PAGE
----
# $$cc)
$message.from = $username
# $message.attachments.add($attachment)

$smtp = New-Object System.Net.Mail.SmtpClient($SMTPServer, $SMTPPort);
$smtp.EnableSSL = $true
$smtp.Credentials = New-Object System.Net.NetworkCredential($Username, $Password);
write-host "Mail Sent"

Save it as file with extension .ps1

Creating a new Task

  1. Open the Task Scheduler : Control Panel -> Administrative Tools -> Task Scheduler
  2. Right-click the “Task Scheduler Library” branch, and select the New Folder option.
  3. Type a name for the folder. For example, MyTasks.
  4. Expand the “Task Scheduler Library” branch, and select the MyTasks folder.
  5. Click the Action menu.
  6. Select the Create Task option.

Task to check Azure Backup

  1. In the Name field you can write something like “Check Micrososft Agent Backup”.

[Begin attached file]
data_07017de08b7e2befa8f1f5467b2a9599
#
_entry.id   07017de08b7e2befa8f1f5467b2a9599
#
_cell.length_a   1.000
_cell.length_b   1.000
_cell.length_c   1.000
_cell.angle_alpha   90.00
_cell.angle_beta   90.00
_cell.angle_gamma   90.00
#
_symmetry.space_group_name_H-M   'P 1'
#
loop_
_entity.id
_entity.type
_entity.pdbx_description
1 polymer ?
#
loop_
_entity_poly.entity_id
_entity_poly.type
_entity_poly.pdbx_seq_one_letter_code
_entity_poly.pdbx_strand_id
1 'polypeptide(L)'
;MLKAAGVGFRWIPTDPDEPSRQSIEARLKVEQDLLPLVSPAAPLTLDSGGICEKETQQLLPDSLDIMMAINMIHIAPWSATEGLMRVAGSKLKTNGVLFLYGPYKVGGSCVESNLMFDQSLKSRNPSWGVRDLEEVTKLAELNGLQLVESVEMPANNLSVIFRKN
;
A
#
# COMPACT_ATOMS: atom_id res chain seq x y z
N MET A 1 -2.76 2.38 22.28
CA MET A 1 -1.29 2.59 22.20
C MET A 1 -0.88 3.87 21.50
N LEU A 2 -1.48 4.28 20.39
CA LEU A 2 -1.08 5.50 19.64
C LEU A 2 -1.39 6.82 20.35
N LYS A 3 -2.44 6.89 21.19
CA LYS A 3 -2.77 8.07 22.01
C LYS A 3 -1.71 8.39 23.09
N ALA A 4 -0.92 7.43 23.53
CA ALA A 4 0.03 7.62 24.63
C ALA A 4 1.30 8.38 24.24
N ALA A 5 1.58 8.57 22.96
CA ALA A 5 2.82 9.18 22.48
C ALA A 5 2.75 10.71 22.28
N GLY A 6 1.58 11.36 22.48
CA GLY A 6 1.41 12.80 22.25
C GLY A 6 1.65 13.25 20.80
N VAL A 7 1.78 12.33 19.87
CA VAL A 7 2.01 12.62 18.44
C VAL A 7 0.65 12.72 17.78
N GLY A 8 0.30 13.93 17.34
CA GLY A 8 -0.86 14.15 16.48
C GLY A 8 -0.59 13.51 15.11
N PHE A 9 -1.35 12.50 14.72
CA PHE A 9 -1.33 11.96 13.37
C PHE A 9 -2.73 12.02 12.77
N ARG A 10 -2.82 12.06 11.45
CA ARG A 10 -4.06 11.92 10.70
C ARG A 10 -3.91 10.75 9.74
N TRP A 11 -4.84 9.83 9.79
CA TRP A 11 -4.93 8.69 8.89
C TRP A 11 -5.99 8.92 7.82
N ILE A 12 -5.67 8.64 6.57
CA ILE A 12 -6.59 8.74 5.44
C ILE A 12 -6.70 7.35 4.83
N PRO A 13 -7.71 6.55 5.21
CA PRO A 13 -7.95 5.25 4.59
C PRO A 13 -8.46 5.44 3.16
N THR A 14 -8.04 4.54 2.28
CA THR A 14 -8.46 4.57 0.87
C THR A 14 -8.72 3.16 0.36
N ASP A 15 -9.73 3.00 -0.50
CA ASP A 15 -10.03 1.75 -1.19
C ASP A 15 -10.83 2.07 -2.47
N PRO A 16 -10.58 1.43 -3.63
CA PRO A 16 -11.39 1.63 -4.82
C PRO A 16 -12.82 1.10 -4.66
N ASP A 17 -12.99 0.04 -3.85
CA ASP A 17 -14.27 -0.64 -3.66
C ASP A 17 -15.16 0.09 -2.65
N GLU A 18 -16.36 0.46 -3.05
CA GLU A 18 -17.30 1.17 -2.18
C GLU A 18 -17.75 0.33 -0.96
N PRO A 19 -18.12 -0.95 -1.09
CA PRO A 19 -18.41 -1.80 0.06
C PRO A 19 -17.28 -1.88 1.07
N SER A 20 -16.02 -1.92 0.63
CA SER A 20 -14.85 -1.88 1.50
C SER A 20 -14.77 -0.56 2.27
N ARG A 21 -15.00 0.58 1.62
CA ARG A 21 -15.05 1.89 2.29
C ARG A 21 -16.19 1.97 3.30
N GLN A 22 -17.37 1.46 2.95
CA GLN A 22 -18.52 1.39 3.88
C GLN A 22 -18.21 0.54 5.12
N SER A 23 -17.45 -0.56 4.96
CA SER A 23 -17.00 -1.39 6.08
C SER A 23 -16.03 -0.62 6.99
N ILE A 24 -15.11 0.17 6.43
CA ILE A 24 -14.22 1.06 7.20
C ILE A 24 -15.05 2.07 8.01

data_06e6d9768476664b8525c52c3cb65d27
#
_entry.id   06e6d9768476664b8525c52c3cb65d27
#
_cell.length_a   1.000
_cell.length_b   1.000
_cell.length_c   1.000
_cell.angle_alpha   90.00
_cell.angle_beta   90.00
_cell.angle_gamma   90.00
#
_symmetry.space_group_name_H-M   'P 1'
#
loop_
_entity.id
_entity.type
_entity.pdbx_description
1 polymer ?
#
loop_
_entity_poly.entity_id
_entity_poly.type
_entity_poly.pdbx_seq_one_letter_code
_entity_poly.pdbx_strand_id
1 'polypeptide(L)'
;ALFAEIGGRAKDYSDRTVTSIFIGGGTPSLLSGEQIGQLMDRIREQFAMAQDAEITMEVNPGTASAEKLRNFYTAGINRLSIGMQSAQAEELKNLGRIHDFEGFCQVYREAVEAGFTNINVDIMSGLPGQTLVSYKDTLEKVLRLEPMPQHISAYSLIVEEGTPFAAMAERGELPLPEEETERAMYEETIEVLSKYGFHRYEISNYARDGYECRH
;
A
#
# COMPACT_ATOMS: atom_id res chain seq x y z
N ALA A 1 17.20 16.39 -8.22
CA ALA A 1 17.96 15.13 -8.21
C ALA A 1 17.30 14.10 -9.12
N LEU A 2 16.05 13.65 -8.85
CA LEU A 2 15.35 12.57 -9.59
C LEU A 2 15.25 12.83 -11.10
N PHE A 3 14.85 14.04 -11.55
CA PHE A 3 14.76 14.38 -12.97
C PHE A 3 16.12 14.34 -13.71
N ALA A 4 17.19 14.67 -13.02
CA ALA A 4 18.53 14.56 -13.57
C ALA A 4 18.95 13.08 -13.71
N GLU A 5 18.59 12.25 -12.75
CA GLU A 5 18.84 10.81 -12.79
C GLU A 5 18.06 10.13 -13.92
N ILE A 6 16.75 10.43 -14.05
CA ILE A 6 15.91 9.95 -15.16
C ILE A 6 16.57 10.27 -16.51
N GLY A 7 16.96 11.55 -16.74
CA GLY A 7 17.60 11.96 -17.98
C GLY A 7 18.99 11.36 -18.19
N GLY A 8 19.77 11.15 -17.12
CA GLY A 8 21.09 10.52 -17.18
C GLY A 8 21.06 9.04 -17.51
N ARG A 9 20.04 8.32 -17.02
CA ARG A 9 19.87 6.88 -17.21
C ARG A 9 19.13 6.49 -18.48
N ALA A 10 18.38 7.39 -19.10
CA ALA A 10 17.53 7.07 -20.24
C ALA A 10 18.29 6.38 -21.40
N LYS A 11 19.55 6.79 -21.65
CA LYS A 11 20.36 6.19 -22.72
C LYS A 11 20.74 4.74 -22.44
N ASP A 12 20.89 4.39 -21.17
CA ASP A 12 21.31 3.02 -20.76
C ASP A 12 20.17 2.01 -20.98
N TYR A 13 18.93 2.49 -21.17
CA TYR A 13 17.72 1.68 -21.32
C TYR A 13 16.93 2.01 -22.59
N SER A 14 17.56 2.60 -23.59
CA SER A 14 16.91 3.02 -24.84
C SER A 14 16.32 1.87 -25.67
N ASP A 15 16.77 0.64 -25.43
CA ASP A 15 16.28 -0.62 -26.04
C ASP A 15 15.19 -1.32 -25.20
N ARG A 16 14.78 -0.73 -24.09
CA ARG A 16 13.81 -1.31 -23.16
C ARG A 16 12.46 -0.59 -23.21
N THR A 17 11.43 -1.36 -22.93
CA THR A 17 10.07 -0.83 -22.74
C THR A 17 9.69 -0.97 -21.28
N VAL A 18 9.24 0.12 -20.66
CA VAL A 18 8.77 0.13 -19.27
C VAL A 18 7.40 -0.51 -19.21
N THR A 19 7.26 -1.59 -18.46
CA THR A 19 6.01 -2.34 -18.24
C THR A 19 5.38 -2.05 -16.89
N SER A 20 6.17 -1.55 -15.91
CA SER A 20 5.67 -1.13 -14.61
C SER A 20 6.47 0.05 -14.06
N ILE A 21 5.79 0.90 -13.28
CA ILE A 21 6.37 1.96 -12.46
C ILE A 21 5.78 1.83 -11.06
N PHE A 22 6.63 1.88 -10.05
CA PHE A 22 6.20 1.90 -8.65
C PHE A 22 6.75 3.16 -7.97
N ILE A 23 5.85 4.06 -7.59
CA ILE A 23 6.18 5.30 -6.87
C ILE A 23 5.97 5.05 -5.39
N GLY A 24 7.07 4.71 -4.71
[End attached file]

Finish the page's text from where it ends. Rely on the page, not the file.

2. Click the Triggers tab.
  3. Click the New button.
  4. Use the “Begin the task” drop-down menu to select “On a Event”
  5. Click custom option under the Settings section.

  1. Click the Edit Event Filter… button.
  2. Go the XML tab and at the bottom of the menu press the edit query manually button.
  3. Copy and paste the below XML and OK the changes.
<Query Id="0" Path="CloudBackup">
<Select Path="CloudBackup">*[System[(Level=1 or Level=2) and (EventID=5 or EventID=10 or EventID=11 or EventID=12 or EventID=13 or EventID=14 or EventID=16 or EventID=18)]]</Select>
  1. Click the Actions tab.
  2. Click the New button.
  3. Browse on the previous powershel script
  4. Clicck OK to save the task

From now on, an email should be sent to you when the backup fails.

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prerequisites to access azure storage from powershell


In order to use Microsofoft Azure Storage from PowerShell you need to Install the Azure PowerShell module.

Open power shell as Administrator.

Azure PowerShell requires PowerShell version 5.0. To check the version of PowerShell running on your machine, run the following command:


Run the following command in an elevated session

Install-Module -Name AzureRM -AllowClobber